Chicago developers of the video games "Organ Trail" (from left),… (Handouts )
Larry Griffin broke all kinds of unwritten rules about creating a video game development studio when he founded Cosmosaur.
The recent Columbia College graduate and three former classmates started the company with almost no money or industry connections. They chose to stay in Chicago, which is hardly on par with Silicon Valley when it comes to tech opportunities. To top it off, their first project is a quirky, difficult-to-market PC game about an intern who runs thankless errands on the moon.
But after launching a campaign on crowdfunding website Kickstarter in July to finance the proposed game "Moon Intern," Griffin's team earned more than $43,000 in a single month, which was more than enough to pay for what essentially will be their part-time jobs for the next year.
"It's fun and really exciting," said Griffin, 28, of Rogers Park. "It's our dreams coming true. I still can't believe it's happening."
Kickstarter, a Brooklyn-based startup founded in 2009, quickly is becoming the go-to source of capital for an increasing number of gaming entrepreneurs. The site enables creative projects of all sorts--from films and fashion to food--to receive financial pledges ranging from $1 to $1,000.
Video games in particular tend to be popular on Kickstarter. They make up only two percent of all projects, but earn nine percent of the dollars pledged. The average non-game project receives $5,087 compared to a stunning $20,948 earned by video games, according to Kickstarter data.
That number, however, is somewhat skewed because of a few standout projects which have raised millions of dollars. Beloved game developer Tim Schafer, the maker of cult classics like "Psychonauts" and "Grim Fandango," raised eyebrows in February after his Double Fine studio reached its goal of $400,000 for a proposed game in just eight hours. The point-and-click adventure game didn't even have a name, but still ended up earning $3.3 million, a new record.
Few projects have as much clout as Schafer's, but even relative unknowns have been able to secure enough funding to work on their smaller-scale games.
Ryan Wiemeyer and former DePaul classmate Michael Block had a modest $3,000 goal when they launched a Kickstarter in December for a "director's cut" mobile phone version of "Organ Trail"--a parody/homage to the educational Apple II game "Oregon Trail" found in many grade school classrooms in the '80s.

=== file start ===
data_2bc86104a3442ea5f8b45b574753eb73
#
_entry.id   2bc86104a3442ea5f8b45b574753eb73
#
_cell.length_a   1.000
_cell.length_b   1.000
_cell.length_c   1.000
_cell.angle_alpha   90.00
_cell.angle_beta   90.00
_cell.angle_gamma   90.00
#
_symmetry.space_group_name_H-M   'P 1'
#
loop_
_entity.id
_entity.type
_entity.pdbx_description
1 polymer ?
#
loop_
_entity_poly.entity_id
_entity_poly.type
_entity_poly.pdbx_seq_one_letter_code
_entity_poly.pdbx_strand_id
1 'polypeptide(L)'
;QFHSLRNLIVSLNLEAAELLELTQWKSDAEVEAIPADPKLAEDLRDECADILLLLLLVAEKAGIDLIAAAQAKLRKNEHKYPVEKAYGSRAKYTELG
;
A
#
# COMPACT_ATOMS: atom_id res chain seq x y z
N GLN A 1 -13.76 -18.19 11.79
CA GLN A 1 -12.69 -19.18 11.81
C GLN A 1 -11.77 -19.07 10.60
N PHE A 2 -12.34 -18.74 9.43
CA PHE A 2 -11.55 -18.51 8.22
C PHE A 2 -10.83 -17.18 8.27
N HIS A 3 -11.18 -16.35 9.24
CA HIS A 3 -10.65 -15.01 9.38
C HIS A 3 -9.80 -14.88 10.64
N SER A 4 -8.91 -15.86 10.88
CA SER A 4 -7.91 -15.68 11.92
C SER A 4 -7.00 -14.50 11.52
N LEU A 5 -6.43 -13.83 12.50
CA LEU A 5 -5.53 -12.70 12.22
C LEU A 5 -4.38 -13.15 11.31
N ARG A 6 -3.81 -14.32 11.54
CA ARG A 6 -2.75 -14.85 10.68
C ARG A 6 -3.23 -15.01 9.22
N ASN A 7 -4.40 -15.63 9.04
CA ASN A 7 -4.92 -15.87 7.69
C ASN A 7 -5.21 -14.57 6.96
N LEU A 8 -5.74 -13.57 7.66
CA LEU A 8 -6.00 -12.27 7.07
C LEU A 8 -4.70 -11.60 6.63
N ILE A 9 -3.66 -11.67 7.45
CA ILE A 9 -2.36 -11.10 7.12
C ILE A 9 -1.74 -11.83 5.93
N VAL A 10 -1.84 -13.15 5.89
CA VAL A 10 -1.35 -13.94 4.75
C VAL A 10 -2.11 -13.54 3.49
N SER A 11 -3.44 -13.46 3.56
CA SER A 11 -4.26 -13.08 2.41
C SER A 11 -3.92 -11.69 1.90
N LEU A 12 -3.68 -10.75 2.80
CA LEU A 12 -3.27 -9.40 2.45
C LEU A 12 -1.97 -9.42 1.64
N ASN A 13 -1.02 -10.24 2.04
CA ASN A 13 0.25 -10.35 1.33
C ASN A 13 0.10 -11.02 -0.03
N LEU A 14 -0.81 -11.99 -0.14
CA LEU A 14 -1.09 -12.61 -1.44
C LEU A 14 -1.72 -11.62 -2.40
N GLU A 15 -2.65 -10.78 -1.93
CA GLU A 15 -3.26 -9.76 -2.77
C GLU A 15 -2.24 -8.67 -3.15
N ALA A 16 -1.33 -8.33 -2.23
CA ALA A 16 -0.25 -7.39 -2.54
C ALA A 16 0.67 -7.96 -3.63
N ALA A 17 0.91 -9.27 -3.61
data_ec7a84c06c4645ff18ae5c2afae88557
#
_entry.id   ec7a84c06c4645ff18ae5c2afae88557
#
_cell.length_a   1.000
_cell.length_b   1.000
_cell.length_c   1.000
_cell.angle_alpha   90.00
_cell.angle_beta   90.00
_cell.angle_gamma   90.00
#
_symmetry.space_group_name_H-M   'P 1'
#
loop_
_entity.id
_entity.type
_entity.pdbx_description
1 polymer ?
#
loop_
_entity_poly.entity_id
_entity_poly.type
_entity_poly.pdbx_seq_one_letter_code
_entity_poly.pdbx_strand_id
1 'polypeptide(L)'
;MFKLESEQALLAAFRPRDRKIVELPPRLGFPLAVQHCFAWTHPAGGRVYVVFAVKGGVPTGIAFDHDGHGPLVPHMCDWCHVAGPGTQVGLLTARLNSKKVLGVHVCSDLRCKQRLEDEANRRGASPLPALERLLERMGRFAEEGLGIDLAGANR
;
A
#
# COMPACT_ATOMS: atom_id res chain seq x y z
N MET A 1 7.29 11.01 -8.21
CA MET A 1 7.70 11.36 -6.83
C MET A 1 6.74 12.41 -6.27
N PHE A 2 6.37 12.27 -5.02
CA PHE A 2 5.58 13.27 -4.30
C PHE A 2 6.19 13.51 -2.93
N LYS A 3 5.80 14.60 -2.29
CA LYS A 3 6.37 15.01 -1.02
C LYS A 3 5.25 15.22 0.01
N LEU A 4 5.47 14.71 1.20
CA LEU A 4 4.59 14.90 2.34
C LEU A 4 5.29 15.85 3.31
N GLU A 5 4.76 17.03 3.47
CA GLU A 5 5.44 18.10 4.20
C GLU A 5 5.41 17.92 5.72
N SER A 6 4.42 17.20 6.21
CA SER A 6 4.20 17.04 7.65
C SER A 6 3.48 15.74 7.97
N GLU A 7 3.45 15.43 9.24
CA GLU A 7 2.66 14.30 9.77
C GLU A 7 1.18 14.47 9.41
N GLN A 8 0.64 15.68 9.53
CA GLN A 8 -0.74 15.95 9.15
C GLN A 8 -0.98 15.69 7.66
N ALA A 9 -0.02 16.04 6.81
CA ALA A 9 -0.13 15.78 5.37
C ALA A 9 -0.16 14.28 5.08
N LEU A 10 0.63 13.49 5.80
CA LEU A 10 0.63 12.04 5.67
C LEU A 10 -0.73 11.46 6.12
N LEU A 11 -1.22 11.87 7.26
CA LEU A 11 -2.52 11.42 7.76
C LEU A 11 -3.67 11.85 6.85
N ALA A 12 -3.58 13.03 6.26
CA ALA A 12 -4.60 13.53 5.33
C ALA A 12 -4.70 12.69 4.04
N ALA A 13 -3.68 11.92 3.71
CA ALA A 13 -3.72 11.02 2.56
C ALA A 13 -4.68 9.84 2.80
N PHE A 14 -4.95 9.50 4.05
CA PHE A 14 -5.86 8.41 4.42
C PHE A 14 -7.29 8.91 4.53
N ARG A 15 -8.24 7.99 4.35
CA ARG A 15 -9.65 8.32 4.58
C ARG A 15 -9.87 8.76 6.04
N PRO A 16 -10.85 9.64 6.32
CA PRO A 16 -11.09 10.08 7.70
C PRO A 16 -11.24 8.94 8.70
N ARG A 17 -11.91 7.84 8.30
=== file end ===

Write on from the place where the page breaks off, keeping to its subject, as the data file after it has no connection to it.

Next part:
But "Organ Trail" raised a total of $16,339 on Kickstarter, more than five times their goal and enough that Wiemeyer felt comfortable quitting his full-time job at Disney-owned Wideload Studios to teach part time at DePaul and start an independent company called The Men Who Wear Many Hats.
"I think when we made the original, we had a budget of something like 30 bucks," said Wiemeyer, 26, of Lakeview. "When [the Kickstarter] exploded I was like, 'OK cool, I'll quit my job.'"
Tom Dowd, an associate professor at Columbia College who helped advise Griffin on "Moon Intern," said Kickstarter is becoming part of his class's curriculum.
"The video game industry has changed and this is a way to bypass distributors and publishers and go directly to your audience," Dowd said. "Being able to crowd fund is entirely new and different and it's becoming a possible career choice."
It would be a mistake, however, to think that Kickstarter is an automatic gold mine of easy money for indie game developers. Only 25 percent to 34 percent of gaming projects meet their goals (depending on which studies you cite), and with dozens of new game ideas launched every day, developers have to work hard to get their project noticed.
"Some of my friends thought they'd get rich off making mobile games, and ended up with like $40 based on three months of work," Wiemeyer said. "A lot of people are talking about doing it, but there's no guarantee of money."
That's a lesson that Robomodo learned the hard way. The West Loop-based company and creator of three Tony Hawk skateboarding games for Xbox 360 and PlayStation 3 tossed up a Kickstarter in November for "Bodoink"--a motion-controlled game for the Xbox Kinect in which players steer their own avatar into pinball-like environments.
By the end of December, "Bodoink" managed to raise only $5,548. The goal was $35,000.
"It was something that with hindsight, we almost took it too lightly," Robomodo president Josh Tsui said. "It wasn't a priority for us--we all had day jobs. If we do it again, we'd take it much more seriously that we did."
Kickstarter projects can face other problems. In exchange for donations, backers earn rewards ranging from a copy of the product, their name in the end credits or having a private meal with the project founders. Sometimes companies overpromise when it comes to the rewards.